Children who watch more than 90 minutes of television a day are 33% more likely to eat sugary foods and 39% more likely to have decaying teeth, according to a team of Brazilian researchers. Also, 53% of children who watch television for more than 90 minutes a day have some form of tooth decay, and those who eat sugary foods while watching TV also are more than twice as likely to have decaying teeth than those who choose to avoid such foods.
“There is a clear relationship between the time children spend watching television and how much sugar they are consuming. As a population, our children are having too much sugar too often, and it is leading to unacceptable rates of tooth decay. The results are fillings and tooth extractions, both of which are preventable,” said Dr. Nigel Carter, OBE, chief executive of the Oral Health Foundation (OHF).
“There is also a worry that subscription services, accessed through personal devices, are turning television into an individual activity that is less family-oriented. This type of viewing is often done in isolation and is a cause for concern when moderating a child’s snacking habits,” Carter said. “Limiting the amount of television children watch, or where they watch it, could be a sensible and easy measure to improve children’s oral health. It would also have other benefits to a child’s wellbeing.”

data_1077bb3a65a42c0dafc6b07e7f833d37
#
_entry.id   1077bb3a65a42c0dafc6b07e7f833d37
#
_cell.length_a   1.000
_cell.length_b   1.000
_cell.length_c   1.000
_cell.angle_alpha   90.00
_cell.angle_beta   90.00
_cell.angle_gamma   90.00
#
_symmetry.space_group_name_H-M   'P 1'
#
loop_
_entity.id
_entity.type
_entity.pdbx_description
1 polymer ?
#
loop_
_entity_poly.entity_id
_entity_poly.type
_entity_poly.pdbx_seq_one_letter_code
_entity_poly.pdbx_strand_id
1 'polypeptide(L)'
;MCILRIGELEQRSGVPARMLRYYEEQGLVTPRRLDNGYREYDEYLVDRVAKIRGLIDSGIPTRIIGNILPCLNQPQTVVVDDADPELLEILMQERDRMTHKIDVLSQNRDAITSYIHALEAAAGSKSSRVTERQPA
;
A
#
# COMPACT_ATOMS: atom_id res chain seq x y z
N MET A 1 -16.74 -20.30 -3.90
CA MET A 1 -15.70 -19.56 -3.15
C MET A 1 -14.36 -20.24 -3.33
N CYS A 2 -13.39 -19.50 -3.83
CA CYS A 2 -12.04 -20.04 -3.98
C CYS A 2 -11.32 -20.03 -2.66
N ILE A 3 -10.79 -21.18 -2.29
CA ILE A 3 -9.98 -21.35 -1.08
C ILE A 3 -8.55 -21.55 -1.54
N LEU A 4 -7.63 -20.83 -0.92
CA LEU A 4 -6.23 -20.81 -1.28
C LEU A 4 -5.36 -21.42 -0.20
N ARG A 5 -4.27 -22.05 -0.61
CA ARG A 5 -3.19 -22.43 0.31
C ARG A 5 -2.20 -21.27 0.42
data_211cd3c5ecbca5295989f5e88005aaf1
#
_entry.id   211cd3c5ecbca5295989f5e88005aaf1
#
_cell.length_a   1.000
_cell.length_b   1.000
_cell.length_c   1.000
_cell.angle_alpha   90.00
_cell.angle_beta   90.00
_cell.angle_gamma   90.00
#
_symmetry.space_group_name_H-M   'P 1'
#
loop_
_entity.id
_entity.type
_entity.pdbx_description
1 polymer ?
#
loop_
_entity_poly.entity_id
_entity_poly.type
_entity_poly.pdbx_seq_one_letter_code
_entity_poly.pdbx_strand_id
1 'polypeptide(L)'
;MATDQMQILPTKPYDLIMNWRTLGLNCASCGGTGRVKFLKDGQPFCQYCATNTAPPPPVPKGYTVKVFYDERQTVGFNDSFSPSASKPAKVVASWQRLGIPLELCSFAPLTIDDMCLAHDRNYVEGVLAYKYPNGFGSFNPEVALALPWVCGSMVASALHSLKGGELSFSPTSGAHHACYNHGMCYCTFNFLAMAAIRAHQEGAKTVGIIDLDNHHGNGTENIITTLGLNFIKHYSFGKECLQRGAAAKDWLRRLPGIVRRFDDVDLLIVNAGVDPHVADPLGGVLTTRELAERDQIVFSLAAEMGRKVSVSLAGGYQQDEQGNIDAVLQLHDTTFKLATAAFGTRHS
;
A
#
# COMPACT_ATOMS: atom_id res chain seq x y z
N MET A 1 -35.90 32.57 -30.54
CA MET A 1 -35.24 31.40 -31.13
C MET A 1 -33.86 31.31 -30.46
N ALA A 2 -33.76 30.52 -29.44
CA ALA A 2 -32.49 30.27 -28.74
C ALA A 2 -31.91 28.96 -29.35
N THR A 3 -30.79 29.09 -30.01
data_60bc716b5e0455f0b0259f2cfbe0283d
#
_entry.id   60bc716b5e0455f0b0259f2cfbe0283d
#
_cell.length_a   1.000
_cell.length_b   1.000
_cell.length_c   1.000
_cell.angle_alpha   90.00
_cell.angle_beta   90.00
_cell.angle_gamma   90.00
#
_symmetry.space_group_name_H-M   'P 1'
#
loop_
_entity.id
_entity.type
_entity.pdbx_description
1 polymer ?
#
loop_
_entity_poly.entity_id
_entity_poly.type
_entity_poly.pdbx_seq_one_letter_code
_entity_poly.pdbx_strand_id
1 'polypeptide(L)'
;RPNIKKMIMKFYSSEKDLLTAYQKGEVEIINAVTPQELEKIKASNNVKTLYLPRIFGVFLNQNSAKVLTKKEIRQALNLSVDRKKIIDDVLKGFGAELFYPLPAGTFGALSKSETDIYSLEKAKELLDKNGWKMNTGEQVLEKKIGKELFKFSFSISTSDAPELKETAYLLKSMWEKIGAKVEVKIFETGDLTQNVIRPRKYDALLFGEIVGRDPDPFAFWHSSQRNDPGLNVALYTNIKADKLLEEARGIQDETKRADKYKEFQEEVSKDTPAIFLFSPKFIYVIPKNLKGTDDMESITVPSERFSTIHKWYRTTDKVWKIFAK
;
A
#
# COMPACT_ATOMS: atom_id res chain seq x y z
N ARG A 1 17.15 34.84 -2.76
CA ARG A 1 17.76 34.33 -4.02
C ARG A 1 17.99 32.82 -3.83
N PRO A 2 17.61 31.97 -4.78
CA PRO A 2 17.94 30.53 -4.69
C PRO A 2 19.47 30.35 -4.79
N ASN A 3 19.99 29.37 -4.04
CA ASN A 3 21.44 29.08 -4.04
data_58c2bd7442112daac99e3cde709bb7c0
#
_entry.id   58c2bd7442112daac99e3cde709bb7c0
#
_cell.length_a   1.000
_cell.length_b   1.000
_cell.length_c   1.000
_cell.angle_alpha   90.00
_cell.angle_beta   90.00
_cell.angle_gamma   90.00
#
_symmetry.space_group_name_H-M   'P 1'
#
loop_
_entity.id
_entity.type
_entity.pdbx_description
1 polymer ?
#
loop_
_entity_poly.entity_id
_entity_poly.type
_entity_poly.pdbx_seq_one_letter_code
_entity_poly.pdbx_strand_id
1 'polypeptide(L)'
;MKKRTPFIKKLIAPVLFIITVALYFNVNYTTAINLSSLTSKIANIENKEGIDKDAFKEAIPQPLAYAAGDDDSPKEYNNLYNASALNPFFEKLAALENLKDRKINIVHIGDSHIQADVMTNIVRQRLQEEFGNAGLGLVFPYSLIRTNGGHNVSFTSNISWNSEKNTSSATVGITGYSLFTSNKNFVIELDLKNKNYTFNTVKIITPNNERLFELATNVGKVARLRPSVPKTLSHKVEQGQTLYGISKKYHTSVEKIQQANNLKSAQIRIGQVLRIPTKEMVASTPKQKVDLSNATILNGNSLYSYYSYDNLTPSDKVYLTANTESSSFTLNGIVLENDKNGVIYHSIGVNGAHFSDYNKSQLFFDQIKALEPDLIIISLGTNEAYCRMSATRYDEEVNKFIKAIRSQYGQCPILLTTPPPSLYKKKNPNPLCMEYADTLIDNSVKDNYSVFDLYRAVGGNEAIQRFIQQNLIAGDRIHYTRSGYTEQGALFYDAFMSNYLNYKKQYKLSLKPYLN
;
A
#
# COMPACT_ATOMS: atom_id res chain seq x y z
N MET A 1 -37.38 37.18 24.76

There were 59,314 tooth extractions in England last year, the OHF reports, with nine out of 10 of them caused by tooth decay.
The researchers also note the impact that advertising for sugary foods and drinks can have on both parents and children. The OHF says that throughout the course of a year, television ads for foods high in fat, salt, and sugar are seen around 3.5 billion times by British children.
Plus, the researchers say that 72% of children ask their parents to buy food they see on children, and 69% of parents do so. Plus, 80% of parents buy food they themselves have seen in television advertising, and their children are far more likely to have tooth decay.
“It is completely irresponsible to expose children to marketing campaigns that promote unhealthy foods and drinks,” said Carter. “Legislation to prevent junk food television advertising needs to happen now, either until the 9 pm watershed or as a complete ban.”
Singapore recently became the first country to ban advertising for beverages with high sugar content. Until this point, other countries including the United Kingdom have been focusing only on restricting children’s exposure to these advertisements.
The study, “The Influence of Television on the Food Habits of Schoolchildren and Its Association With Dental Caries,” was published by Clinical and Experimental Dental Research.
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